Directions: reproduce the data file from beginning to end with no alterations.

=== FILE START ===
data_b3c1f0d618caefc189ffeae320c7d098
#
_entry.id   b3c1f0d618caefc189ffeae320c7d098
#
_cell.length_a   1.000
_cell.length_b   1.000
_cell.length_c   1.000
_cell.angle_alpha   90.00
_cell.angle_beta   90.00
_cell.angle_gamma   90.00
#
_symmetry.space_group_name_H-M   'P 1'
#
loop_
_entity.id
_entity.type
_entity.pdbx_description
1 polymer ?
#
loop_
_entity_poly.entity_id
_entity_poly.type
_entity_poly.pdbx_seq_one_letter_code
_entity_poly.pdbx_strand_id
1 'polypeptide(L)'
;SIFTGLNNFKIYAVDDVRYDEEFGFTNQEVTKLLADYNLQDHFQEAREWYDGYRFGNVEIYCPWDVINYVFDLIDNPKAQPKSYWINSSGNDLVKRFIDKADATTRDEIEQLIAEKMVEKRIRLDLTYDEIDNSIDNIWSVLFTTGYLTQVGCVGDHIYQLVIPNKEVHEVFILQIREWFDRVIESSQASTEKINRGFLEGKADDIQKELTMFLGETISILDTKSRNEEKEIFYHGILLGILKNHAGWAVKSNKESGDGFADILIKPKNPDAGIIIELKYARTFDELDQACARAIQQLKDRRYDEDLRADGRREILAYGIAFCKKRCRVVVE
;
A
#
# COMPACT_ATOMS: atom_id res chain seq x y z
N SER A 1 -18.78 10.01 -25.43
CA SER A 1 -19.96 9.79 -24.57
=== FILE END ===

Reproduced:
data_b3c1f0d618caefc189ffeae320c7d098
#
_entry.id   b3c1f0d618caefc189ffeae320c7d098
#
_cell.length_a   1.000
_cell.length_b   1.000
_cell.length_c   1.000
_cell.angle_alpha   90.00
_cell.angle_beta   90.00
_cell.angle_gamma   90.00
#
_symmetry.space_group_name_H-M   'P 1'
#
loop_
_entity.id
_entity.type
_entity.pdbx_description
1 polymer ?
#
loop_
_entity_poly.entity_id
_entity_poly.type
_entity_poly.pdbx_seq_one_letter_code
_entity_poly.pdbx_strand_id
1 'polypeptide(L)'
;SIFTGLNNFKIYAVDDVRYDEEFGFTNQEVTKLLADYNLQDHFQEAREWYDGYRFGNVEIYCPWDVINYVFDLIDNPKAQPKSYWINSSGNDLVKRFIDKADATTRDEIEQLIAEKMVEKRIRLDLTYDEIDNSIDNIWSVLFTTGYLTQVGCVGDHIYQLVIPNKEVHEVFILQIREWFDRVIESSQASTEKINRGFLEGKADDIQKELTMFLGETISILDTKSRNEEKEIFYHGILLGILKNHAGWAVKSNKESGDGFADILIKPKNPDAGIIIELKYARTFDELDQACARAIQQLKDRRYDEDLRADGRREILAYGIAFCKKRCRVVVE
;
A
#
# COMPACT_ATOMS: atom_id res chain seq x y z
N SER A 1 -18.78 10.01 -25.43
CA SER A 1 -19.96 9.79 -24.57